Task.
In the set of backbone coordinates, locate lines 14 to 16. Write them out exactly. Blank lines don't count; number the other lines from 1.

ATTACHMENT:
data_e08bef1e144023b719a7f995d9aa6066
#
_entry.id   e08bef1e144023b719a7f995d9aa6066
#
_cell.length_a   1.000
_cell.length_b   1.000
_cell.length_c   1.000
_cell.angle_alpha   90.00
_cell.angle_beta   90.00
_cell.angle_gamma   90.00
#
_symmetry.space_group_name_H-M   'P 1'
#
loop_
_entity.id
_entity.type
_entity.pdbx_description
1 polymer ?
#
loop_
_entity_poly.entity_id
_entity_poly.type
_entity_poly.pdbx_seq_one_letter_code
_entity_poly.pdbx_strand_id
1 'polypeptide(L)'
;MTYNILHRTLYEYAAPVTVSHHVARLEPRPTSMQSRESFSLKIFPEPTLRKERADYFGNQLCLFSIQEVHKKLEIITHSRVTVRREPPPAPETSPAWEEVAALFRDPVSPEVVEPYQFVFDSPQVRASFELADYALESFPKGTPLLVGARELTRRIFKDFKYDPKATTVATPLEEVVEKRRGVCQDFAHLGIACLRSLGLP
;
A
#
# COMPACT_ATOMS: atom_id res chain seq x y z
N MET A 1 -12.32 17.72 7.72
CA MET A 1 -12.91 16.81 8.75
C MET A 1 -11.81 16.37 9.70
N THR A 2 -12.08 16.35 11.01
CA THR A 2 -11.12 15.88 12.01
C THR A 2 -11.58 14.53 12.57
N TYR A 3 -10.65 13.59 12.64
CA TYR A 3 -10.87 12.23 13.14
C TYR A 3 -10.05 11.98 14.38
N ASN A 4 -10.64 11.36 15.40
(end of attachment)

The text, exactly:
loop_
_entity.id
_entity.type